• Explore. Wander off the path. Pick a direction and start walking.
  • Stop and smell the roses…er, red mountain flowers.
  • Enjoy the beautiful vistas.
  • Save early, save often.
  • Play the main quest line through on your first character. It will take you to the far corners of the map, and is a lot of fun.
  • Turn on subtitles and read the quest texts.
  • Read the in-game books.
  • Empty bags regularly.
  • Pick up items that have high value/weight ratios.
  • Do the Whiterun quests and buy a house. It’s the cheapest house in the game (5000 gold) and it’s good to have a place to dump all your stuff.
  • Get married. Some spouses are better than others, but marry who you want.
  • Use a perk calculator.
  • Take Smithing and Pickpocketing for quick levels
  • Join the giants’ space program
  • Level a combat skill to 100. Fire Storm ftw.
  • Level a profession skill to 100. Dragonscale armor ftw.
  • Join a faction and become its leader.
  • Find a powerful item and modify your playstyle around it.
  • Pick every lock.
  • Go on a murderous rampage then reload from your last, pre-rampage save.
  • Kite a dragon to a town and let the guards kill it.
  • Or better yet, kite a dragon to a giant encampment for some giant+mammoth v. dragon action.
  • Practice Archery on the birds flying above Solitude.
  • Find all the Stones of Barenziah (I’m up to 8/24)
  • Become a werewolf.
  • Become a vampire.
  • Shout someone to death.
  • Conquer Skyrim for the Empire.
  • Reclaim Skyrim for all true Nords.
  • Activate a useful Guardian Stone, such as the Steed Stone. (Thanks, Jay!)


  • Try to game the leveling system because you can’t. This isn’t Morrowind or Oblivion.
  • Fast travel everywhere. At least not at the beginning. Skyrim begs to be explored. Fast travel is the antithesis of exploration.
  • Fret over crashes and bugs. Accept them and move on with life.
  • Min/max. This isn’t a gameplay-driven game. Find an enjoyable playstyle and go with it.
  • Do everything on one character. Save quests for alts.
  • Kill everyone. Murder leads to the Dark Brotherhood, sure, but wanton slaughter leads to quests that cannot be completed.
  • Buy a horse. Save your money.
  • Use the Elder Scrolls wiki as a crutch. Try to complete as much as possible on your own.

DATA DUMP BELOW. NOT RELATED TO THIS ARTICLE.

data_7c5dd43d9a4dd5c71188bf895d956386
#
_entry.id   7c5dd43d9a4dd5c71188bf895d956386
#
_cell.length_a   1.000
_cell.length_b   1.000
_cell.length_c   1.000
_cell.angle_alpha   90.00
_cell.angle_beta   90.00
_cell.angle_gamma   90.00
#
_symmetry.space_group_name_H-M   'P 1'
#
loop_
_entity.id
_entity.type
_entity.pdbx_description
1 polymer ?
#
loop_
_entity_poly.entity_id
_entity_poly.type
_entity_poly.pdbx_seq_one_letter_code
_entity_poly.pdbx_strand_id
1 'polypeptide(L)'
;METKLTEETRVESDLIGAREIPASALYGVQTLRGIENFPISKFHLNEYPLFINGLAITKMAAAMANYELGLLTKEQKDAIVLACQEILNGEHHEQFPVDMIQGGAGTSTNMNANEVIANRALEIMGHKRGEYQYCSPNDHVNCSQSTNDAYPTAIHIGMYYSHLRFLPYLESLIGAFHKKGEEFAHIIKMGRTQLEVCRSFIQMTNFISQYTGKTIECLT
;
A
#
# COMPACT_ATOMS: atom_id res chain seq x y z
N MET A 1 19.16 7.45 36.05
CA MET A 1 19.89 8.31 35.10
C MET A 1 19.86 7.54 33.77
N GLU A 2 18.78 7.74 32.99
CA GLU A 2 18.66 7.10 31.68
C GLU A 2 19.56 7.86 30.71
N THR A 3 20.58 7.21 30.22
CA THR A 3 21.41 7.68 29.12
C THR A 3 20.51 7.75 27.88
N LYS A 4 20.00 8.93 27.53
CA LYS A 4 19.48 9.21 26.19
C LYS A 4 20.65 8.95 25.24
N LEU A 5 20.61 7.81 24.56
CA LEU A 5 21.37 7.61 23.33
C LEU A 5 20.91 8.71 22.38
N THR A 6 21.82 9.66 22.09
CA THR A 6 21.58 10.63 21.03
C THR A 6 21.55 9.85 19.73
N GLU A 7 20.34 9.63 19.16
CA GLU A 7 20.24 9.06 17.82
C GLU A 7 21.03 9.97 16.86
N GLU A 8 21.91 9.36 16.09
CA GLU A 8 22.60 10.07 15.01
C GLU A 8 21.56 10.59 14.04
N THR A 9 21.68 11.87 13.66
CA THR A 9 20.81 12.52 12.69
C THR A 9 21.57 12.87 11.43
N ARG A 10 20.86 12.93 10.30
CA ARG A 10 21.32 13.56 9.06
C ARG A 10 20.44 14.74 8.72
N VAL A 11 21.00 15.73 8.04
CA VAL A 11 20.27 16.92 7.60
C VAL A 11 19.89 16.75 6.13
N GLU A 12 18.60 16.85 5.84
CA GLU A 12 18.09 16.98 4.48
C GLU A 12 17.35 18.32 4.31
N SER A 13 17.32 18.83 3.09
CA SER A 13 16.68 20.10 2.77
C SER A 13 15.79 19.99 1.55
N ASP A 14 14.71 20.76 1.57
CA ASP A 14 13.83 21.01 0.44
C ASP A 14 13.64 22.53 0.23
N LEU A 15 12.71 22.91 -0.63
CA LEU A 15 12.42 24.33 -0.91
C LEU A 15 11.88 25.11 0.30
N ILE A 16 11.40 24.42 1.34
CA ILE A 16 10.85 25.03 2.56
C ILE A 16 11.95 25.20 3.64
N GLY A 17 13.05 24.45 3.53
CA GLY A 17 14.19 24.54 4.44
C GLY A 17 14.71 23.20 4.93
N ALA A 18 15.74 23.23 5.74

• Feel bad using the Elder Scrolls wiki when you come across a bug or tedious quest. Search underwater for a small treasure chest with only vague clues to guide me? Yeah, I’ll let someone else with more free time than me find that.
  • Avoid Skyrim because you haven’t played Morrowind or Oblivion. The series is connected, but not nearly as much as other RPG series. They are more stand alone games that share common themes, but missing a game does not put you out of the loop. So you may miss out on some of the depth of the Dwemer storyline. No big loss. Read the Elder Scrolls wiki to get up to speed.

Handy perks

These are utility perks that most characters can use. Some have prerequisite perks, but none require leveling the skill past 50.

  • Unhindered (Light Armor) = Lighten your load means you can carry more and you don’t get fatigued as quickly.
  • Extra Pockets (Pickpocketing) = Increase carrying capacity by 100? Yes please.
  • Haggling, Merchant, Bribery, and Persuasion (Speech) = Haggling and Merchant equal more money, Bribery and Persuasion allow you to keep that money or at least your freedom.
  • Cushioned (Heavy Armor) = Great for the occasional misstep.
  • Quick Reflexes (Block) = I haven’t tested this myself, but a slow-time effect while blocking would be handy even if you’re a caster.
  • Magic Resistance (Alteration) = Takes the edge off those nasty fireballs.
  • Recovery, Regeneration, and Respite (Restoration) = Heal stamina and health simultaneously? Faster magicka regen? More healing? Yes, yes, and more yes.
  • Impact, Intense Flames (Destruction) = Impact, which staggers enemies when you hit them with a dual-cast Destruction spell, is the sweeter of the two. Intense Flames only works with fire spells.
  • Stealth (Sneak) = 20% harder to detect while sneaking is quite nice especially on Thieves Guild quests (Thanks, Jay!)
  • Eagle Eye (Archery) = Also good for scouting, surveilliance, and spying (Thanks, Jay!)